5. LOVE YOUR BODY THE WAY IT IS. I am slowly coming to terms with the fact that all bodies have a different set point weight of what is healthy for them; where the body is able to work at it’s best and maintain itself. Some people naturally carry a little extra body fat. People carry this in all different places. Some people are naturally very slim. Some people are naturally very athletic and muscular. The science is all out there – ever heard of endomorph, ectomorph, mesomorph body types? We’re all different, and are being fooled that we need to, or should change the way our bodies look. An image you see online of a person might be a healthy way for their body to look, but for another person this could cause lots of internal health consequences. What is achievable for one person could be so detrimental for another. There is also another flip side to this; where some images we see online may not be the full story. It’s so easy to see those abs, those thighs, and not consider what might be going on in that persons mind. It can be so easy to convince yourself and others around you that what you’re doing, what you look like is healthy. I’ve seen it done. I’ve been sucked in to those images thinking that it was perfectly okay. I’ve done the same to people around me, and myself.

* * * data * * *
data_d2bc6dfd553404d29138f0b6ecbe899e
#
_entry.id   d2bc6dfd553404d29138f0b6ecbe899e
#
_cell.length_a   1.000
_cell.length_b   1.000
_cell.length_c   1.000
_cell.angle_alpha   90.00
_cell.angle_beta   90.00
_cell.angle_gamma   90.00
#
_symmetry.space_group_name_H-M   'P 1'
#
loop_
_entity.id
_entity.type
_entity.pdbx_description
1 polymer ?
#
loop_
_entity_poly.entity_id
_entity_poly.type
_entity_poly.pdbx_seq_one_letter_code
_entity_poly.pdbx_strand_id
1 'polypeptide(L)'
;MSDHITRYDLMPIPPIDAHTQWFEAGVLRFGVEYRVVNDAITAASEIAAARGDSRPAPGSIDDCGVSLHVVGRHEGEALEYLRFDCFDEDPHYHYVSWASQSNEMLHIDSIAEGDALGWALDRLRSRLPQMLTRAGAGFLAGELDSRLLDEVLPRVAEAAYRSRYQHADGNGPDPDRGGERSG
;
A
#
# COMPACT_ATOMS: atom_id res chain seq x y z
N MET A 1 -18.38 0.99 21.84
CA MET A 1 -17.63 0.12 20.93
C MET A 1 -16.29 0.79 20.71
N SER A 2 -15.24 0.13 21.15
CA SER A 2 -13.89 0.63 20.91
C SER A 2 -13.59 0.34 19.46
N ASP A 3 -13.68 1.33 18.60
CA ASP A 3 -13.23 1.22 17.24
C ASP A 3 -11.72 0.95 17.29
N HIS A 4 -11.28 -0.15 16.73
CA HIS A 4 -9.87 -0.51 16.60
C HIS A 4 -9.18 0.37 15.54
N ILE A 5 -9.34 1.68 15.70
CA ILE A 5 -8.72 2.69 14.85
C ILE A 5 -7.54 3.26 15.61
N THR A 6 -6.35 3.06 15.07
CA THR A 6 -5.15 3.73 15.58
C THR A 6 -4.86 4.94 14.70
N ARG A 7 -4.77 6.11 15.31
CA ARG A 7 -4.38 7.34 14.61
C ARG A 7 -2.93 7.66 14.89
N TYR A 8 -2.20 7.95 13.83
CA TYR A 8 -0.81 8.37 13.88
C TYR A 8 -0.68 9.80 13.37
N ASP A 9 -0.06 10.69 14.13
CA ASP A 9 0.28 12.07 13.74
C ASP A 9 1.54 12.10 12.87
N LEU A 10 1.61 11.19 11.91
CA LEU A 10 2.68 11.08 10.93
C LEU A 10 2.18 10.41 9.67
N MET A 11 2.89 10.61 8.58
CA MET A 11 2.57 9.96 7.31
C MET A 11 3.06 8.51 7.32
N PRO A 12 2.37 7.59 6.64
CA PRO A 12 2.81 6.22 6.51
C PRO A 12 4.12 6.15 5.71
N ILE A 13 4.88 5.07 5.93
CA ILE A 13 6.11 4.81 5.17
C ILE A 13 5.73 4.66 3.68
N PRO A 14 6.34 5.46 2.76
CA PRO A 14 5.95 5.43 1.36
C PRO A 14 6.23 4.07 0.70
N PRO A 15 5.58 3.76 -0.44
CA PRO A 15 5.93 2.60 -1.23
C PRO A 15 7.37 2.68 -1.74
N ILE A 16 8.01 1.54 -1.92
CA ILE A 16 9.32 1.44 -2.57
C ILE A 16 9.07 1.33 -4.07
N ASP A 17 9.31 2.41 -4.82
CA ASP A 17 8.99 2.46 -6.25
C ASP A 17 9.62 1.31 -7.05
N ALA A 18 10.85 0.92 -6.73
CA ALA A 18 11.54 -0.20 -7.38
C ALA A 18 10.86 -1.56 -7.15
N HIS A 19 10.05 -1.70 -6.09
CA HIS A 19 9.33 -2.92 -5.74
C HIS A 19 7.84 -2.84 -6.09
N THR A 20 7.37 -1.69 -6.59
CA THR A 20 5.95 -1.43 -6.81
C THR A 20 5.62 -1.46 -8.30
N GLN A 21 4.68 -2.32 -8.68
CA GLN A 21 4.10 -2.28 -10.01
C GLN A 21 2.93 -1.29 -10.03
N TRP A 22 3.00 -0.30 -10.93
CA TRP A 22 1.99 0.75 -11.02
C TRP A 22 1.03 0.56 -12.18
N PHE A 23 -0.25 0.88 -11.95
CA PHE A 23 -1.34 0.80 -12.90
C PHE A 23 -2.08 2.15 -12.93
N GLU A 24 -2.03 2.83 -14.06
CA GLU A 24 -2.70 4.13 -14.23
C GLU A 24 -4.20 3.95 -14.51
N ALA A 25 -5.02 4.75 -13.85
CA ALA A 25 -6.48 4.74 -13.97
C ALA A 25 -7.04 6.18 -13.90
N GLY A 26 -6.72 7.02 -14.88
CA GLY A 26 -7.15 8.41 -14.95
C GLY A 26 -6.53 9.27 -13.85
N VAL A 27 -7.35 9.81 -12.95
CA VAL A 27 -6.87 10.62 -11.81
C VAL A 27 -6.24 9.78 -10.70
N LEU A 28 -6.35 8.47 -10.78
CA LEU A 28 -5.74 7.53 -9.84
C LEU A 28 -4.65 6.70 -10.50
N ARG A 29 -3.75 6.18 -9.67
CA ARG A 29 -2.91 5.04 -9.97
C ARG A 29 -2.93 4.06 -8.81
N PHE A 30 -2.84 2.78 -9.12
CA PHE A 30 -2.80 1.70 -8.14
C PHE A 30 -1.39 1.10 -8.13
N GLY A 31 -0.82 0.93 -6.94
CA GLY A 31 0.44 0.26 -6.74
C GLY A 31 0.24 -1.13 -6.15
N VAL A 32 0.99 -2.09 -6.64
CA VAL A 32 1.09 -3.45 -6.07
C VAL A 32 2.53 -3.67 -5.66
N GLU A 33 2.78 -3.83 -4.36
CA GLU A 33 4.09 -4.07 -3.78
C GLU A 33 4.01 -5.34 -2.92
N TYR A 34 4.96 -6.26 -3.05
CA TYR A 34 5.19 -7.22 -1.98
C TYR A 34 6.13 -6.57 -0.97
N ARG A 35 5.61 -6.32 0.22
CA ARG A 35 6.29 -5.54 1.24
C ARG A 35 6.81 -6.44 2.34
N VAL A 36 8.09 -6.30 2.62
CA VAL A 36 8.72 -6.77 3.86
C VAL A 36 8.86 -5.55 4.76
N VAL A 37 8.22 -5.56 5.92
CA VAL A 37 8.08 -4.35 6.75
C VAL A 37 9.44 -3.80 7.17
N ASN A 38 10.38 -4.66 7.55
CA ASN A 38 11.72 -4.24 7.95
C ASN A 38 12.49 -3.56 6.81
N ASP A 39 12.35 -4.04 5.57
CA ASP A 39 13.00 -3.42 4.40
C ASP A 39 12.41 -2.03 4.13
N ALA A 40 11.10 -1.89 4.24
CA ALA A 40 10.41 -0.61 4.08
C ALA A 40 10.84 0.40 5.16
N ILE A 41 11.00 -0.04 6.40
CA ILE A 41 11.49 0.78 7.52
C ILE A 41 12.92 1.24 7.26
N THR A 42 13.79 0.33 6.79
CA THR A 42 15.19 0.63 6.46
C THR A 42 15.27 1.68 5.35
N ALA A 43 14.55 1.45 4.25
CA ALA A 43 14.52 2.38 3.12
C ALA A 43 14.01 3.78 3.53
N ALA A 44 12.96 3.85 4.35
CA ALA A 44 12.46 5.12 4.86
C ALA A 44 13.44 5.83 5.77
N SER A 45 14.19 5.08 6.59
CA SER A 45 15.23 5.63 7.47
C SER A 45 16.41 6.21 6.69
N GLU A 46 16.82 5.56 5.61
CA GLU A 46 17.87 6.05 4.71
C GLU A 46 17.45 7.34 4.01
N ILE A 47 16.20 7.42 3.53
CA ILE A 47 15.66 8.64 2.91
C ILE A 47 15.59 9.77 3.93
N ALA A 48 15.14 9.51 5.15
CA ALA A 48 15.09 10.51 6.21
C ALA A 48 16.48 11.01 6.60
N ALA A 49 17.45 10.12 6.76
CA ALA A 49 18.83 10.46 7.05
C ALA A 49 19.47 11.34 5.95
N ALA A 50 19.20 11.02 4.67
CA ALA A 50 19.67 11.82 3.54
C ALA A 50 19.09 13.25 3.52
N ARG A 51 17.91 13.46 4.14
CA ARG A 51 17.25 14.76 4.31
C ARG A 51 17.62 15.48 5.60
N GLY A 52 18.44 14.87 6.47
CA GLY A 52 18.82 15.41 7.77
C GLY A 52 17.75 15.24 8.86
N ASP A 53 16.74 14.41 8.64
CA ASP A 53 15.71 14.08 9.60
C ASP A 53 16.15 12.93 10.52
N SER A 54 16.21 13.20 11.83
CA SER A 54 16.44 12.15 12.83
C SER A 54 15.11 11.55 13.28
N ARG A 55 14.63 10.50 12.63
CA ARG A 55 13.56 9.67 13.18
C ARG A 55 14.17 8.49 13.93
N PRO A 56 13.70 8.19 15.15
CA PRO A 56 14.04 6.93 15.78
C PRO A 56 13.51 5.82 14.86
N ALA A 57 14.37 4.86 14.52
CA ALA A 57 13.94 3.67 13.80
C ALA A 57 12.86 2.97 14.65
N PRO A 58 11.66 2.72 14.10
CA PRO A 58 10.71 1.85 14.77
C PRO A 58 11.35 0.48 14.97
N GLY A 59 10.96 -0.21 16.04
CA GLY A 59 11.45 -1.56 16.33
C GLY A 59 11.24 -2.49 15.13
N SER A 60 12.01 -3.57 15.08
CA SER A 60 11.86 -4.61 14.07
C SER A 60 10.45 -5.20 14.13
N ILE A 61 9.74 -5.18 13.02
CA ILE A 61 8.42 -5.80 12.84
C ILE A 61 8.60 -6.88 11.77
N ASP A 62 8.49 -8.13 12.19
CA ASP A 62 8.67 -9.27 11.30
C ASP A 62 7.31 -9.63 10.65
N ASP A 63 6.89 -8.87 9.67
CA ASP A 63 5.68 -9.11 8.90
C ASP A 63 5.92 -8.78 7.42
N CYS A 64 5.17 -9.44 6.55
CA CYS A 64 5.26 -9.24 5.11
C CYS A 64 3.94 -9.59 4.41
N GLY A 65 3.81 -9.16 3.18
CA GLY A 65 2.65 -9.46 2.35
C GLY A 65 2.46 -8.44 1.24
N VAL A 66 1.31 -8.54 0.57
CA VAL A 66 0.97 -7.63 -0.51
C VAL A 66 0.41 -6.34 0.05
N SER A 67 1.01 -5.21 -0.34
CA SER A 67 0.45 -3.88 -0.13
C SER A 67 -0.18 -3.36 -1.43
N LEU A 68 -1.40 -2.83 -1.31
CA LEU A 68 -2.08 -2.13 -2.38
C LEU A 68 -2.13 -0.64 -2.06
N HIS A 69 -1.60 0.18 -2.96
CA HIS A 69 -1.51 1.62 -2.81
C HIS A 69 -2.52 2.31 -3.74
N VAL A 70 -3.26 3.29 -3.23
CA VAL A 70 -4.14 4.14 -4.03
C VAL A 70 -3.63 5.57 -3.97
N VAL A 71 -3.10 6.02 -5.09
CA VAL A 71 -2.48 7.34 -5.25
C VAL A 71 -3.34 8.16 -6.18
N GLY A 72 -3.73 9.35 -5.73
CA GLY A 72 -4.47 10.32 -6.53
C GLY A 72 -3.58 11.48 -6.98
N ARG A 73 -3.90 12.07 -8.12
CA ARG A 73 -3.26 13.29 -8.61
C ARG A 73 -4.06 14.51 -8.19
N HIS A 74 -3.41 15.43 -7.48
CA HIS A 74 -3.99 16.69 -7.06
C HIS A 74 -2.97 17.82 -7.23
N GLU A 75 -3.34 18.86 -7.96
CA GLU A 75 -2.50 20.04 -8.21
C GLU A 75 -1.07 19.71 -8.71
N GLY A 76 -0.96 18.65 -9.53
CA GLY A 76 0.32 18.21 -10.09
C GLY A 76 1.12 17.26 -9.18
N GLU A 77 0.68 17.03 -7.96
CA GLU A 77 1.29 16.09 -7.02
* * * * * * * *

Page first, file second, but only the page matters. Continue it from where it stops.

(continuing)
Here are some warning signs that might be able to help you if this resonates, or if you’re concerned about someone else:
- Rigid rules/routines about how often they are exercising – more so that they are anxious/angry/upset when they can’t stick to this exactly, or miss out on social activities etc. because of this ‘commitment’
- guilt when not exercising/missing a workout because of tiredness/illness/any other reason
- exercising in a way that is stemmed from destructive thoughts – punishment/guilt from junk food/nights out etc
- constant excuses/justification about stress relief/new years resolutions/health
- craving foods high in sugar or fat (because blood sugar levels are low)